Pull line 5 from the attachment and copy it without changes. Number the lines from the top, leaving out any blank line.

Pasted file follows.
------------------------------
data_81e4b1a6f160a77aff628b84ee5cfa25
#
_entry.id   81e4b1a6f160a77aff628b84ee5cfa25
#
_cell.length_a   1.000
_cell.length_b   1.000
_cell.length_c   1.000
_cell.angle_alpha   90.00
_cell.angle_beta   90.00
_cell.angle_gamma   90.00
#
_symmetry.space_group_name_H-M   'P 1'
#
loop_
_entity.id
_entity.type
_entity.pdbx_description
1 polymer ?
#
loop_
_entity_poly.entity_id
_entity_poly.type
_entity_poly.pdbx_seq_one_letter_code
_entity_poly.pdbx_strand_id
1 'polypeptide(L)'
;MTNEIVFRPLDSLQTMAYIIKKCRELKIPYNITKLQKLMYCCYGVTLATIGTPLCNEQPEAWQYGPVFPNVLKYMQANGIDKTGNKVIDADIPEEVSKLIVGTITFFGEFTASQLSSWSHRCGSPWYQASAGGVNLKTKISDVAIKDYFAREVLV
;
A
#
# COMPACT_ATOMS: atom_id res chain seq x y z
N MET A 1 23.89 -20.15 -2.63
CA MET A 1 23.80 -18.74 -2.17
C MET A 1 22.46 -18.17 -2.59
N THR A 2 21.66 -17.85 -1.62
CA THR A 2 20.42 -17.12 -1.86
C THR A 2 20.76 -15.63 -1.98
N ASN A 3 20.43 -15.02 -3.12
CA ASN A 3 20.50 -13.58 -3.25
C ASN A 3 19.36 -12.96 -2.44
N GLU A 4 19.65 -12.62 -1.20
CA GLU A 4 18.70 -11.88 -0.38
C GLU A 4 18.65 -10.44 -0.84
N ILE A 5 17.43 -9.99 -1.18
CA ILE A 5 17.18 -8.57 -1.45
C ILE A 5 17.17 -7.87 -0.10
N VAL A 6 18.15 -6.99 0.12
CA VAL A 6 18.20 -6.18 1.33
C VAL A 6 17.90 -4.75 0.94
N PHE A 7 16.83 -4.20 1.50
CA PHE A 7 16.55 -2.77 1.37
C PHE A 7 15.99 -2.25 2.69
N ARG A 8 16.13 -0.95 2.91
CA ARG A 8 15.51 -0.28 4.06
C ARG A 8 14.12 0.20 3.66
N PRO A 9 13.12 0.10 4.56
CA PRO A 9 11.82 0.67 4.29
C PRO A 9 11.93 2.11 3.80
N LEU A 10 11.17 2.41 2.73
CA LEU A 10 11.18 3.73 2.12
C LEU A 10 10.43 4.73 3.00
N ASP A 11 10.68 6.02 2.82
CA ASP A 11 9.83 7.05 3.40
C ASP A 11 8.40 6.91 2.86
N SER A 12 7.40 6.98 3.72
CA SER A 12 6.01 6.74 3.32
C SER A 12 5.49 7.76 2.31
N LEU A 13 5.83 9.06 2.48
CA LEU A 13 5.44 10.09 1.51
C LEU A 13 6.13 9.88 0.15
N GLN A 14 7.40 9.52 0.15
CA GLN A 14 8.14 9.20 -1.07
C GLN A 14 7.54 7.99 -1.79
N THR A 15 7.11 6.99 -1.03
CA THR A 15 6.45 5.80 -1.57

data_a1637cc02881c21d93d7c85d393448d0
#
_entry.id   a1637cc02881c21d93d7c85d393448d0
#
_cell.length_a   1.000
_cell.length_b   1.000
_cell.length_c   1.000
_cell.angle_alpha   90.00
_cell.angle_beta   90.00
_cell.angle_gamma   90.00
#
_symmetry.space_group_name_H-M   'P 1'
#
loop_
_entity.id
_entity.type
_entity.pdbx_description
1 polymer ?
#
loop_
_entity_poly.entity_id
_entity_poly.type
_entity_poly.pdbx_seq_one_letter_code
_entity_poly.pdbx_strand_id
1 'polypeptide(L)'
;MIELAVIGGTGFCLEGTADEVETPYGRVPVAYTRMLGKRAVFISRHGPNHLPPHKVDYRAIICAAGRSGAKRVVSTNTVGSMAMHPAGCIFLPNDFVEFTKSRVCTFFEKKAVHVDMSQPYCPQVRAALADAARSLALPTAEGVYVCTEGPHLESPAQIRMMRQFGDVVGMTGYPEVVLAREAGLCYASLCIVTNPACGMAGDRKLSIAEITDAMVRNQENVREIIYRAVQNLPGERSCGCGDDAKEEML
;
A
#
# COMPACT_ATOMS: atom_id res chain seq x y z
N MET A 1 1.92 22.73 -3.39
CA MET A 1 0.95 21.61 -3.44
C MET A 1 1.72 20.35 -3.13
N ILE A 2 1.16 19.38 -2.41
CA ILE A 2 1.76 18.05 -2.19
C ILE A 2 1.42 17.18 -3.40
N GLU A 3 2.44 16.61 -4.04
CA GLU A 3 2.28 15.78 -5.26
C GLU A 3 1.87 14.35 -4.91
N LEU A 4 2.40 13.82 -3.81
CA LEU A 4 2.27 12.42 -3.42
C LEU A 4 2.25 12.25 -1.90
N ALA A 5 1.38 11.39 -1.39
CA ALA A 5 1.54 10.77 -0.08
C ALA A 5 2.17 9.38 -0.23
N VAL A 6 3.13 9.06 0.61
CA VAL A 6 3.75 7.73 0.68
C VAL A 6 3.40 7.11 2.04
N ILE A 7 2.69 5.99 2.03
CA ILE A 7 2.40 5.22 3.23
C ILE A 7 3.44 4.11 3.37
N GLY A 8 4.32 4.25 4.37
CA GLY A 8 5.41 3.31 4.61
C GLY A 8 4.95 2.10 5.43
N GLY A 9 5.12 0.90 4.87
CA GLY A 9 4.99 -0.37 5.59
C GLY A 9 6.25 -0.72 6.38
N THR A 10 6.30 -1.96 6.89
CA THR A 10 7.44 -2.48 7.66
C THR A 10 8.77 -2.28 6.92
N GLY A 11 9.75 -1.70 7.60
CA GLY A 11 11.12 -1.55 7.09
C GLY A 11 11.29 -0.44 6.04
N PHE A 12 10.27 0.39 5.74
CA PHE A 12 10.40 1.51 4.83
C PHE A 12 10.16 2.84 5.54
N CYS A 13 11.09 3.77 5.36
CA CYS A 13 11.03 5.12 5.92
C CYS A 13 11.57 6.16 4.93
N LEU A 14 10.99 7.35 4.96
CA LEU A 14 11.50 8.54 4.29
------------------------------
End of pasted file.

_cell.length_a   1.000